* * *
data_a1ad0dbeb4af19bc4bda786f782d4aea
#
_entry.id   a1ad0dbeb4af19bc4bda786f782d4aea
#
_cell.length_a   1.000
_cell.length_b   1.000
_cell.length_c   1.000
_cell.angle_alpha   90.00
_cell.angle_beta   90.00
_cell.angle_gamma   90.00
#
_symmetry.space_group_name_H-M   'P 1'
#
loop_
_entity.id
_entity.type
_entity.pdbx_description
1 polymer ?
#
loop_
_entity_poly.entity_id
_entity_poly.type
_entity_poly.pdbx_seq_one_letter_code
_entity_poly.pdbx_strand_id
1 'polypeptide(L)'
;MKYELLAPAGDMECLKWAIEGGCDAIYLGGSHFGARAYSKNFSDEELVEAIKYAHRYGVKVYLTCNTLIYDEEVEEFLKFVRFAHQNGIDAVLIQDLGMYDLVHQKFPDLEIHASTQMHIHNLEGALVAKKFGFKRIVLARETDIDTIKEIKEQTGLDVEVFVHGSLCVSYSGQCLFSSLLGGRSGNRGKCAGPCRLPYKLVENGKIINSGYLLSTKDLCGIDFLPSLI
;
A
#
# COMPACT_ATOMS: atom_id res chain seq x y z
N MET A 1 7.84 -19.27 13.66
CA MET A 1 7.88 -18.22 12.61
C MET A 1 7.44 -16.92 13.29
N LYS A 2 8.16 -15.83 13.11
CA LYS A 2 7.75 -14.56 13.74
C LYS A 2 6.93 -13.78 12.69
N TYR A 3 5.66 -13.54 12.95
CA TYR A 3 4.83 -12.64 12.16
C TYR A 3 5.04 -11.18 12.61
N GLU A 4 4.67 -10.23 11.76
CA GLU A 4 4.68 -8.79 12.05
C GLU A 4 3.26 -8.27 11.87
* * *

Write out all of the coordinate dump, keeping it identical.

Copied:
data_a1ad0dbeb4af19bc4bda786f782d4aea
#
_entry.id   a1ad0dbeb4af19bc4bda786f782d4aea
#
_cell.length_a   1.000
_cell.length_b   1.000
_cell.length_c   1.000
_cell.angle_alpha   90.00
_cell.angle_beta   90.00
_cell.angle_gamma   90.00
#
_symmetry.space_group_name_H-M   'P 1'
#
loop_
_entity.id
_entity.type
_entity.pdbx_description
1 polymer ?
#
loop_
_entity_poly.entity_id
_entity_poly.type
_entity_poly.pdbx_seq_one_letter_code
_entity_poly.pdbx_strand_id
1 'polypeptide(L)'
;MKYELLAPAGDMECLKWAIEGGCDAIYLGGSHFGARAYSKNFSDEELVEAIKYAHRYGVKVYLTCNTLIYDEEVEEFLKFVRFAHQNGIDAVLIQDLGMYDLVHQKFPDLEIHASTQMHIHNLEGALVAKKFGFKRIVLARETDIDTIKEIKEQTGLDVEVFVHGSLCVSYSGQCLFSSLLGGRSGNRGKCAGPCRLPYKLVENGKIINSGYLLSTKDLCGIDFLPSLI
;
A
#
# COMPACT_ATOMS: atom_id res chain seq x y z
N MET A 1 7.84 -19.27 13.66
CA MET A 1 7.88 -18.22 12.61
C MET A 1 7.44 -16.92 13.29
N LYS A 2 8.16 -15.83 13.11
CA LYS A 2 7.75 -14.56 13.74
C LYS A 2 6.93 -13.78 12.69
N TYR A 3 5.66 -13.54 12.95
CA TYR A 3 4.83 -12.64 12.16
C TYR A 3 5.04 -11.18 12.61
N GLU A 4 4.67 -10.23 11.76
CA GLU A 4 4.68 -8.79 12.05
C GLU A 4 3.26 -8.27 11.87